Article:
Huawei announced on Tuesday its revenue hit 611 billion yuan, approximately $86 billion, for the third quarter, a jump of 24.4% over the same period last year.
In a statement short on numbers, the company also said its net profit margin for the period was 8.7%.
The company added its smartphone business had shipped 185 million units over the three quarters for the year to date, an increase of 26% year on year.
On 5G, the company said it had signed 60 commercial contracts and shipped over 400,000 5G Massive MIMO antennas.
This week, Germany released draft rules for network security in the country, which indicated it could allow Huawei to supply 5G networking equipment.
Huawei welcomed the move, calling it a fact and standards-based approach.
"Germany has set higher and consistent security standards for all vendors. Advanced declarations and process-based inspections will be adopted, and all vendors are equally and fairly welcome to participate in the construction of 5G networks if they fulfill the security requirements," the Chinese giant said in a statement.
"Politicising cyber security will only hinder technology development and social progress while doing nothing to address the security challenges all countries face. Huawei will continue to work openly with regulators, customers, and industry organisations to ensure that mobile networks are secure."
Earlier in the week, Huawei announced it had opened a 5G research centre in Switzerland alongside Swiss telco Sunrise.
At the start of the month, Malaysian telco Maxis signed a deal to deploy its 5G network using Huawei equipment.
A recent report published by the European Commission and European Agency for Cybersecurity warned 5G would increase attack paths for state actors.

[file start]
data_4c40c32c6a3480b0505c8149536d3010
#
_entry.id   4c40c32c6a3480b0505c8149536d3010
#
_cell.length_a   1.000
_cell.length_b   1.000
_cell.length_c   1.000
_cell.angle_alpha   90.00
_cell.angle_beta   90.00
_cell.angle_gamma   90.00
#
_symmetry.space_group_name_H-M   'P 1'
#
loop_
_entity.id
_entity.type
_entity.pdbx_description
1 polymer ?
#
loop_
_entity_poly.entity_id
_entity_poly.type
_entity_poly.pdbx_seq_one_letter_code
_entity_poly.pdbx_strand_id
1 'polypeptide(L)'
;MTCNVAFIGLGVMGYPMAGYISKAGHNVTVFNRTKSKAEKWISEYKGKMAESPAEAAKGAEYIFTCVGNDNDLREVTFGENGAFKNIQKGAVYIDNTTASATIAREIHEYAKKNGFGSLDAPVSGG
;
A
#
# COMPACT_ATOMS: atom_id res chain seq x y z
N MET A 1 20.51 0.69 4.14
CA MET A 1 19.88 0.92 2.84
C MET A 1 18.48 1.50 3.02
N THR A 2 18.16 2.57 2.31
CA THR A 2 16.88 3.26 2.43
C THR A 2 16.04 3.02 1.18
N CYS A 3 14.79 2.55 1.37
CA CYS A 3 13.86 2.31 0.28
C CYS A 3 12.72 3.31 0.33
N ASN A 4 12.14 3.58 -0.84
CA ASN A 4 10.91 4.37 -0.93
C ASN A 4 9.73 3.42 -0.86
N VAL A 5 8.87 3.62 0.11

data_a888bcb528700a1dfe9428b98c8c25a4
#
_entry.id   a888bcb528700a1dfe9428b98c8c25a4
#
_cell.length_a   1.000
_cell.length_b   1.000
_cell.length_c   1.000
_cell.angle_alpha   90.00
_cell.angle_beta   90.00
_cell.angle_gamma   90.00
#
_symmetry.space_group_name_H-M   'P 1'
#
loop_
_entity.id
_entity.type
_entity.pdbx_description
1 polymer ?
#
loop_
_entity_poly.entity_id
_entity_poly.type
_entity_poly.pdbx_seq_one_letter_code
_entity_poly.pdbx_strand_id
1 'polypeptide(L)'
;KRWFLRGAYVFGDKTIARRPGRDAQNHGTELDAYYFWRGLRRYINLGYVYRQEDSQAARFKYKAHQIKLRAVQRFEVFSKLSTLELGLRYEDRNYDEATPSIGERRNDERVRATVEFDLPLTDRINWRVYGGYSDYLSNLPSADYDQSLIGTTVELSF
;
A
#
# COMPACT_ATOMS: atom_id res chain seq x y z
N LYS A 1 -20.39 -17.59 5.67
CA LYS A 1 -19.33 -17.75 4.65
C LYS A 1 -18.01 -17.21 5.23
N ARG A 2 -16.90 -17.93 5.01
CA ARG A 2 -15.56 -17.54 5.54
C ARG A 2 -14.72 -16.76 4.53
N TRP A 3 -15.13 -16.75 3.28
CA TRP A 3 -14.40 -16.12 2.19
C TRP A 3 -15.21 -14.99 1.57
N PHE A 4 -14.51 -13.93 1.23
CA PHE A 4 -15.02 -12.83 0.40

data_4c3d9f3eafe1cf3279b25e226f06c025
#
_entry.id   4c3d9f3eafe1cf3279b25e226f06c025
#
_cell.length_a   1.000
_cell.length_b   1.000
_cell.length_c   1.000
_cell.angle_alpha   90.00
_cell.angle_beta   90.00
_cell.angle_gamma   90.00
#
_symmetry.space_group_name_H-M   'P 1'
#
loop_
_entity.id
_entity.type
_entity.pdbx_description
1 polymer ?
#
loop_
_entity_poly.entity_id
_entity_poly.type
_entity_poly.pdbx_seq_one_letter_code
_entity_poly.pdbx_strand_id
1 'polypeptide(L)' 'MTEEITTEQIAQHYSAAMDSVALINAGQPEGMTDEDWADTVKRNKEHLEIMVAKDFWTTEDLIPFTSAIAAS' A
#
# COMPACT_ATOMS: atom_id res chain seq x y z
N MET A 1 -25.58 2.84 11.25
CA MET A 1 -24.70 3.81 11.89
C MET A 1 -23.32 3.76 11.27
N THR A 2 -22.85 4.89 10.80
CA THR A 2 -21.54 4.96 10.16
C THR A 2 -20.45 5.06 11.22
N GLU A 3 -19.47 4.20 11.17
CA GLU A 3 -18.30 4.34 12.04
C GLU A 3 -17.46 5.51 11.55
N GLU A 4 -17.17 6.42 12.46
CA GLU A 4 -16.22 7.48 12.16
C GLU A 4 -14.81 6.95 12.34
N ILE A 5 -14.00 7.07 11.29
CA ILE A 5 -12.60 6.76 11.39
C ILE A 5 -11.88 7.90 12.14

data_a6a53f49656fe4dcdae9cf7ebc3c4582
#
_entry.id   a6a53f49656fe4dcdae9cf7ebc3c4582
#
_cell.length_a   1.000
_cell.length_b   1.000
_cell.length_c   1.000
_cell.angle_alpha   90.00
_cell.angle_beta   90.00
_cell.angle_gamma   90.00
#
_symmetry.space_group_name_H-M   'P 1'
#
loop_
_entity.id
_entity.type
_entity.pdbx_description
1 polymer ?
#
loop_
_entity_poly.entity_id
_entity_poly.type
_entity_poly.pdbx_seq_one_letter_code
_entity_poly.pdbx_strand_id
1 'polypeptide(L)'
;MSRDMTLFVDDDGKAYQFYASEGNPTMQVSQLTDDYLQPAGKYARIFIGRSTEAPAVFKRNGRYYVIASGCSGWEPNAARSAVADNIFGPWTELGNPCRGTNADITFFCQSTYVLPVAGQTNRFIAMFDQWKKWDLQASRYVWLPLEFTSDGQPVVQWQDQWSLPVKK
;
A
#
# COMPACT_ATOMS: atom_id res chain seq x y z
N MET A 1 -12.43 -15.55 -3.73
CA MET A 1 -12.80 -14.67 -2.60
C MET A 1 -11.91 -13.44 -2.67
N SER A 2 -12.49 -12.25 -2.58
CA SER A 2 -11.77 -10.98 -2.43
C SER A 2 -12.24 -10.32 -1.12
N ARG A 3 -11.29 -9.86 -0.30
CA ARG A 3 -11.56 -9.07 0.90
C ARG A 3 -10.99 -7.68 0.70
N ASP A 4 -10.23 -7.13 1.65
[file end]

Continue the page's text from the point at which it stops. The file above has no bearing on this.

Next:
Central to the report's thrust is the increasing use of software within 5G, such as for network virtualisation and slicing, and how a lack of skills within telcos would see a reliance on suppliers.
The report especially warned about relying on a single supplier, especially ones not based in the European Union.
"The increased role of software and services provided by third party suppliers in 5G networks leads to a greater exposure to a number of vulnerabilities that may derive from the risk profile of individual suppliers," the report states.
"Major security flaws, such as those deriving from poor software development processes within equipment suppliers, could make it easier for actors to maliciously insert intentional backdoors into products and make them also harder to detect. This may increase the possibility of their exploitation leading to a particularly severe and widespread negative impact."
In March this year, the board that oversees security of Huawei equipment used in UK telco networks said that technical issues with the Chinese company's engineering processes have led to new risks.
A month earlier, it was reported that it would take Huawei three to five years and $2 billion to fix a number of flaws that were found in its equipment in 2018.
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